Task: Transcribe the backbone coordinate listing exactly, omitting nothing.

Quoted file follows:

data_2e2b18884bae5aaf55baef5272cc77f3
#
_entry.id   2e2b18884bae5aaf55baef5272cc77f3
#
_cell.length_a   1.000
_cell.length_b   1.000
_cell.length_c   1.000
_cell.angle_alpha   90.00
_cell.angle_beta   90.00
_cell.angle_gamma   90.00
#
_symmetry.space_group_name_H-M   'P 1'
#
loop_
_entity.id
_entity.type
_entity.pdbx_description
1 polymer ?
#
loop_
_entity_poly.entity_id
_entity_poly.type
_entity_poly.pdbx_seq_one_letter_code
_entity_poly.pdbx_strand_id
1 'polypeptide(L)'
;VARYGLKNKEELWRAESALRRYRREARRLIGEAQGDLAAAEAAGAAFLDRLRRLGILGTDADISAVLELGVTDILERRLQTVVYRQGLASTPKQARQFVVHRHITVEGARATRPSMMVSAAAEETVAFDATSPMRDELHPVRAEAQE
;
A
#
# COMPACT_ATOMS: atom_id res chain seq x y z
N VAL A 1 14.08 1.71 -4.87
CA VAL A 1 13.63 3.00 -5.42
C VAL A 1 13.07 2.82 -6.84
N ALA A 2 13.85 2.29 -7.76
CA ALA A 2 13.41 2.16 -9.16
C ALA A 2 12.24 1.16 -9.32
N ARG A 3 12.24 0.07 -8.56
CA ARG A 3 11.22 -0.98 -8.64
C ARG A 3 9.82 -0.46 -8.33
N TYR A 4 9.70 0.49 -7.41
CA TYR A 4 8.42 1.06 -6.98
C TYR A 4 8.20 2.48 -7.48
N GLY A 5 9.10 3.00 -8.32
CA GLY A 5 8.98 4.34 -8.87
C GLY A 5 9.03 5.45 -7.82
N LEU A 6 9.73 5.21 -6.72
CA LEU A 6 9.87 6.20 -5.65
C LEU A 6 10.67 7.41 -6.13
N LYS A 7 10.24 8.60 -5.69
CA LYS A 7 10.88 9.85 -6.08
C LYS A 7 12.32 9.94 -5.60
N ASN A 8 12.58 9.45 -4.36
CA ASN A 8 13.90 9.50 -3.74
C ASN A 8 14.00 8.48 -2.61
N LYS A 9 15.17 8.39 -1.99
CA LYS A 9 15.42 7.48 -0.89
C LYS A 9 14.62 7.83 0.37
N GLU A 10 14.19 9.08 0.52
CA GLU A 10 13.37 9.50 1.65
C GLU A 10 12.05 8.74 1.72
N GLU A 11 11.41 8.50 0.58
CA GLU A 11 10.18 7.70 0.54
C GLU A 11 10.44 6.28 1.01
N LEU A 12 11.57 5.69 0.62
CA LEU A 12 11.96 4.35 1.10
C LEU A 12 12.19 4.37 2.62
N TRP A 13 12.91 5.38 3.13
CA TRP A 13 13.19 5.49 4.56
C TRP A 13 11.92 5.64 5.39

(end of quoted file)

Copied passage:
data_2e2b18884bae5aaf55baef5272cc77f3
#
_entry.id   2e2b18884bae5aaf55baef5272cc77f3
#
_cell.length_a   1.000
_cell.length_b   1.000
_cell.length_c   1.000
_cell.angle_alpha   90.00
_cell.angle_beta   90.00
_cell.angle_gamma   90.00
#
_symmetry.space_group_name_H-M   'P 1'
#
loop_
_entity.id
_entity.type
_entity.pdbx_description
1 polymer ?
#
loop_
_entity_poly.entity_id
_entity_poly.type
_entity_poly.pdbx_seq_one_letter_code
_entity_poly.pdbx_strand_id
1 'polypeptide(L)'
;VARYGLKNKEELWRAESALRRYRREARRLIGEAQGDLAAAEAAGAAFLDRLRRLGILGTDADISAVLELGVTDILERRLQTVVYRQGLASTPKQARQFVVHRHITVEGARATRPSMMVSAAAEETVAFDATSPMRDELHPVRAEAQE
;
A
#
# COMPACT_ATOMS: atom_id res chain seq x y z
N VAL A 1 14.08 1.71 -4.87
CA VAL A 1 13.63 3.00 -5.42
C VAL A 1 13.07 2.82 -6.84
N ALA A 2 13.85 2.29 -7.76
CA ALA A 2 13.41 2.16 -9.16
C ALA A 2 12.24 1.16 -9.32
N ARG A 3 12.24 0.07 -8.56
CA ARG A 3 11.22 -0.98 -8.64
C ARG A 3 9.82 -0.46 -8.33
N TYR A 4 9.70 0.49 -7.41
CA TYR A 4 8.42 1.06 -6.98
C TYR A 4 8.20 2.48 -7.48
N GLY A 5 9.10 3.00 -8.32
CA GLY A 5 8.98 4.34 -8.87
C GLY A 5 9.03 5.45 -7.82
N LEU A 6 9.73 5.21 -6.72
CA LEU A 6 9.87 6.20 -5.65
C LEU A 6 10.67 7.41 -6.13
N LYS A 7 10.24 8.60 -5.69
CA LYS A 7 10.88 9.85 -6.08
C LYS A 7 12.32 9.94 -5.60
N ASN A 8 12.58 9.45 -4.36
CA ASN A 8 13.90 9.50 -3.74
C ASN A 8 14.00 8.48 -2.61
N LYS A 9 15.17 8.39 -1.99
CA LYS A 9 15.42 7.48 -0.89
C LYS A 9 14.62 7.83 0.37
N GLU A 10 14.19 9.08 0.52
CA GLU A 10 13.37 9.50 1.65
C GLU A 10 12.05 8.74 1.72
N GLU A 11 11.41 8.50 0.58
CA GLU A 11 10.18 7.70 0.54
C GLU A 11 10.44 6.28 1.01
N LEU A 12 11.57 5.69 0.62
CA LEU A 12 11.96 4.35 1.10
C LEU A 12 12.19 4.37 2.62
N TRP A 13 12.91 5.38 3.13
CA TRP A 13 13.19 5.49 4.56
C TRP A 13 11.92 5.64 5.39